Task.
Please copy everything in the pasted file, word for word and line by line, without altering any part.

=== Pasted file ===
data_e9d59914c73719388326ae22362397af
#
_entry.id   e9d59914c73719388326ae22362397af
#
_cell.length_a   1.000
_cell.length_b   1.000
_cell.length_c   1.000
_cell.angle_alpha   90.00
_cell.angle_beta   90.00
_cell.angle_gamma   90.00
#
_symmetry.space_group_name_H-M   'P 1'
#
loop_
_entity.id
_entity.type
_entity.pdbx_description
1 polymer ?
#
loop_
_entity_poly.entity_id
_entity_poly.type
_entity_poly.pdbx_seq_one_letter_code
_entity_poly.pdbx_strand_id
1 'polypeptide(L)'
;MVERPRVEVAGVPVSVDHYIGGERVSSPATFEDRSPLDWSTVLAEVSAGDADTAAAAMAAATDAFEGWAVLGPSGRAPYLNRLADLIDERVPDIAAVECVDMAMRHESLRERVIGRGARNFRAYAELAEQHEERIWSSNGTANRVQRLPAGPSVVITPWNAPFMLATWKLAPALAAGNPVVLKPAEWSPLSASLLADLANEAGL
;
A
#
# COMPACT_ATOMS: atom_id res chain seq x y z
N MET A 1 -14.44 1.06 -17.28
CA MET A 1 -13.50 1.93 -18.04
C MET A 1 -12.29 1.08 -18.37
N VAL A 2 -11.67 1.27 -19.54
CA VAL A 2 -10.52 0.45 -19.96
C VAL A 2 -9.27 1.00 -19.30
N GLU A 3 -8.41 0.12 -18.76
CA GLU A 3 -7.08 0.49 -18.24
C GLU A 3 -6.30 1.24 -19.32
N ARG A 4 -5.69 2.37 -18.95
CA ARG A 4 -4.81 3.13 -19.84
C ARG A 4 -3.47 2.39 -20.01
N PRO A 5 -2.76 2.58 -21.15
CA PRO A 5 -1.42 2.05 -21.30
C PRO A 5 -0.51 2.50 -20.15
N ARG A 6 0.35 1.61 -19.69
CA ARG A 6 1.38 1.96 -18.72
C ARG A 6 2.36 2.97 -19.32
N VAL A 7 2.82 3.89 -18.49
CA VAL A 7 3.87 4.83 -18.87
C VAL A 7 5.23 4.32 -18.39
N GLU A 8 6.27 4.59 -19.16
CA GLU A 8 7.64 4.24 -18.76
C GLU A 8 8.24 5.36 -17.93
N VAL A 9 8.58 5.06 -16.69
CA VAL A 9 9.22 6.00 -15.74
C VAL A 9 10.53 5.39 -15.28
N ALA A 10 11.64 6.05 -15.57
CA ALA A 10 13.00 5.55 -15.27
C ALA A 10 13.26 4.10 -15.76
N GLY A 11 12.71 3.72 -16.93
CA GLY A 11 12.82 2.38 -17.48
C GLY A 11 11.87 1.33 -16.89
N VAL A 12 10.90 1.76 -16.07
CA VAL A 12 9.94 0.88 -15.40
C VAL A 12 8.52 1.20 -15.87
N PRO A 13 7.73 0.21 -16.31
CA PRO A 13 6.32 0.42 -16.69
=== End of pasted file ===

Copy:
data_e9d59914c73719388326ae22362397af
#
_entry.id   e9d59914c73719388326ae22362397af
#
_cell.length_a   1.000
_cell.length_b   1.000
_cell.length_c   1.000
_cell.angle_alpha   90.00
_cell.angle_beta   90.00
_cell.angle_gamma   90.00
#
_symmetry.space_group_name_H-M   'P 1'
#
loop_
_entity.id
_entity.type
_entity.pdbx_description
1 polymer ?
#
loop_
_entity_poly.entity_id
_entity_poly.type
_entity_poly.pdbx_seq_one_letter_code
_entity_poly.pdbx_strand_id
1 'polypeptide(L)'
;MVERPRVEVAGVPVSVDHYIGGERVSSPATFEDRSPLDWSTVLAEVSAGDADTAAAAMAAATDAFEGWAVLGPSGRAPYLNRLADLIDERVPDIAAVECVDMAMRHESLRERVIGRGARNFRAYAELAEQHEERIWSSNGTANRVQRLPAGPSVVITPWNAPFMLATWKLAPALAAGNPVVLKPAEWSPLSASLLADLANEAGL
;
A
#
# COMPACT_ATOMS: atom_id res chain seq x y z
N MET A 1 -14.44 1.06 -17.28
CA MET A 1 -13.50 1.93 -18.04
C MET A 1 -12.29 1.08 -18.37
N VAL A 2 -11.67 1.27 -19.54
CA VAL A 2 -10.52 0.45 -19.96
C VAL A 2 -9.27 1.00 -19.30
N GLU A 3 -8.41 0.12 -18.76
CA GLU A 3 -7.08 0.49 -18.24
C GLU A 3 -6.30 1.24 -19.32
N ARG A 4 -5.69 2.37 -18.95
CA ARG A 4 -4.81 3.13 -19.84
C ARG A 4 -3.47 2.39 -20.01
N PRO A 5 -2.76 2.58 -21.15
CA PRO A 5 -1.42 2.05 -21.30
C PRO A 5 -0.51 2.50 -20.15
N ARG A 6 0.35 1.61 -19.69
CA ARG A 6 1.38 1.96 -18.72
C ARG A 6 2.36 2.97 -19.32
N VAL A 7 2.82 3.89 -18.49
CA VAL A 7 3.87 4.83 -18.87
C VAL A 7 5.23 4.32 -18.39
N GLU A 8 6.27 4.59 -19.16
CA GLU A 8 7.64 4.24 -18.76
C GLU A 8 8.24 5.36 -17.93
N VAL A 9 8.58 5.06 -16.69
CA VAL A 9 9.22 6.00 -15.74
C VAL A 9 10.53 5.39 -15.28
N ALA A 10 11.64 6.05 -15.57
CA ALA A 10 13.00 5.55 -15.27
C ALA A 10 13.26 4.10 -15.76
N GLY A 11 12.71 3.72 -16.93
CA GLY A 11 12.82 2.38 -17.48
C GLY A 11 11.87 1.33 -16.89
N VAL A 12 10.90 1.76 -16.07
CA VAL A 12 9.94 0.88 -15.40
C VAL A 12 8.52 1.20 -15.87
N PRO A 13 7.73 0.21 -16.31
CA PRO A 13 6.32 0.42 -16.69